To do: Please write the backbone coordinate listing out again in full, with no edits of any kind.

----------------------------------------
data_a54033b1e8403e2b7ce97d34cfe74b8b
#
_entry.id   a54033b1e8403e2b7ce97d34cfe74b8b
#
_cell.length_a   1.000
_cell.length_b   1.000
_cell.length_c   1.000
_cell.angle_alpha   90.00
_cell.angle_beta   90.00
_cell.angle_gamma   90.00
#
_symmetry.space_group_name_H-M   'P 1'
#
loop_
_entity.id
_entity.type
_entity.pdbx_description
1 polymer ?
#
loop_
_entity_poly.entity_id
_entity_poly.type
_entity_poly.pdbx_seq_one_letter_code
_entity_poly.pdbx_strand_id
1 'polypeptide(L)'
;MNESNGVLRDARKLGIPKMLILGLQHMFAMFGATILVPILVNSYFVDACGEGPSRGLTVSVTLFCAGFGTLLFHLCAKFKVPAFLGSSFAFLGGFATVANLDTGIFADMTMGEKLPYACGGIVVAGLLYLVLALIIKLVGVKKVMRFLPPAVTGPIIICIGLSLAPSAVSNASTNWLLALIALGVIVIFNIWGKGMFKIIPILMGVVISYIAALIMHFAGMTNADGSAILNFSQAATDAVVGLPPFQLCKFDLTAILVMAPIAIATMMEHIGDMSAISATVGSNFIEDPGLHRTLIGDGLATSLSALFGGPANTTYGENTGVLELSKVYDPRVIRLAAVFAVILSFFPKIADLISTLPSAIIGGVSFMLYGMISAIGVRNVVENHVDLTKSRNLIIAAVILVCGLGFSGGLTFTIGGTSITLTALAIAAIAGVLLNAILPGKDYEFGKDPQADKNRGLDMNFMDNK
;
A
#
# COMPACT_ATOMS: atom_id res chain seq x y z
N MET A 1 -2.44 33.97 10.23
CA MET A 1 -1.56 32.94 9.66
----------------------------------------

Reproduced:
data_a54033b1e8403e2b7ce97d34cfe74b8b
#
_entry.id   a54033b1e8403e2b7ce97d34cfe74b8b
#
_cell.length_a   1.000
_cell.length_b   1.000
_cell.length_c   1.000
_cell.angle_alpha   90.00
_cell.angle_beta   90.00
_cell.angle_gamma   90.00
#
_symmetry.space_group_name_H-M   'P 1'
#
loop_
_entity.id
_entity.type
_entity.pdbx_description
1 polymer ?
#
loop_
_entity_poly.entity_id
_entity_poly.type
_entity_poly.pdbx_seq_one_letter_code
_entity_poly.pdbx_strand_id
1 'polypeptide(L)'
;MNESNGVLRDARKLGIPKMLILGLQHMFAMFGATILVPILVNSYFVDACGEGPSRGLTVSVTLFCAGFGTLLFHLCAKFKVPAFLGSSFAFLGGFATVANLDTGIFADMTMGEKLPYACGGIVVAGLLYLVLALIIKLVGVKKVMRFLPPAVTGPIIICIGLSLAPSAVSNASTNWLLALIALGVIVIFNIWGKGMFKIIPILMGVVISYIAALIMHFAGMTNADGSAILNFSQAATDAVVGLPPFQLCKFDLTAILVMAPIAIATMMEHIGDMSAISATVGSNFIEDPGLHRTLIGDGLATSLSALFGGPANTTYGENTGVLELSKVYDPRVIRLAAVFAVILSFFPKIADLISTLPSAIIGGVSFMLYGMISAIGVRNVVENHVDLTKSRNLIIAAVILVCGLGFSGGLTFTIGGTSITLTALAIAAIAGVLLNAILPGKDYEFGKDPQADKNRGLDMNFMDNK
;
A
#
# COMPACT_ATOMS: atom_id res chain seq x y z
N MET A 1 -2.44 33.97 10.23
CA MET A 1 -1.56 32.94 9.66